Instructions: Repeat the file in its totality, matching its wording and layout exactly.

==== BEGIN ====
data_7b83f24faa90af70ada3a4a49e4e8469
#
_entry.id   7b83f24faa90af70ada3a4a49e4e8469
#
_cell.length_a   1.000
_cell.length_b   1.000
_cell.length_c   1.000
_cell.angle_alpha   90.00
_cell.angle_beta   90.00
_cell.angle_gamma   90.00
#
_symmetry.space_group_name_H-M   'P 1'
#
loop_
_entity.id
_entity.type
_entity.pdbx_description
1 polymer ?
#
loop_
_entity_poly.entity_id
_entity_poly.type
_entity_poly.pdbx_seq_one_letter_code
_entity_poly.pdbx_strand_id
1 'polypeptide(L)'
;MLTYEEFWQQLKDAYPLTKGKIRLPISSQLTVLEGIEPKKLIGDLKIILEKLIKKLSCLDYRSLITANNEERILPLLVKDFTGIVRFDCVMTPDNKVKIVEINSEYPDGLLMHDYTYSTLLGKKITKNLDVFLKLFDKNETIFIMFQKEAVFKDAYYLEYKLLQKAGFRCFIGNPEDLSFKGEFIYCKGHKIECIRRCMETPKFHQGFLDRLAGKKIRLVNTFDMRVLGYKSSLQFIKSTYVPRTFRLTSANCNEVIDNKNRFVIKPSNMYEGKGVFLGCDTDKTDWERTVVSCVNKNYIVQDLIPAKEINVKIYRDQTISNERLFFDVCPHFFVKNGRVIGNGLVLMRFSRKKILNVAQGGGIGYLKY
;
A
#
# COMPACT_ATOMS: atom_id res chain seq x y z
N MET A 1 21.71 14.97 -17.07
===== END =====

data_7b83f24faa90af70ada3a4a49e4e8469
#
_entry.id   7b83f24faa90af70ada3a4a49e4e8469
#
_cell.length_a   1.000
_cell.length_b   1.000
_cell.length_c   1.000
_cell.angle_alpha   90.00
_cell.angle_beta   90.00
_cell.angle_gamma   90.00
#
_symmetry.space_group_name_H-M   'P 1'
#
loop_
_entity.id
_entity.type
_entity.pdbx_description
1 polymer ?
#
loop_
_entity_poly.entity_id
_entity_poly.type
_entity_poly.pdbx_seq_one_letter_code
_entity_poly.pdbx_strand_id
1 'polypeptide(L)'
;MLTYEEFWQQLKDAYPLTKGKIRLPISSQLTVLEGIEPKKLIGDLKIILEKLIKKLSCLDYRSLITANNEERILPLLVKDFTGIVRFDCVMTPDNKVKIVEINSEYPDGLLMHDYTYSTLLGKKITKNLDVFLKLFDKNETIFIMFQKEAVFKDAYYLEYKLLQKAGFRCFIGNPEDLSFKGEFIYCKGHKIECIRRCMETPKFHQGFLDRLAGKKIRLVNTFDMRVLGYKSSLQFIKSTYVPRTFRLTSANCNEVIDNKNRFVIKPSNMYEGKGVFLGCDTDKTDWERTVVSCVNKNYIVQDLIPAKEINVKIYRDQTISNERLFFDVCPHFFVKNGRVIGNGLVLMRFSRKKILNVAQGGGIGYLKY
;
A
#
# COMPACT_ATOMS: atom_id res chain seq x y z
N MET A 1 21.71 14.97 -17.07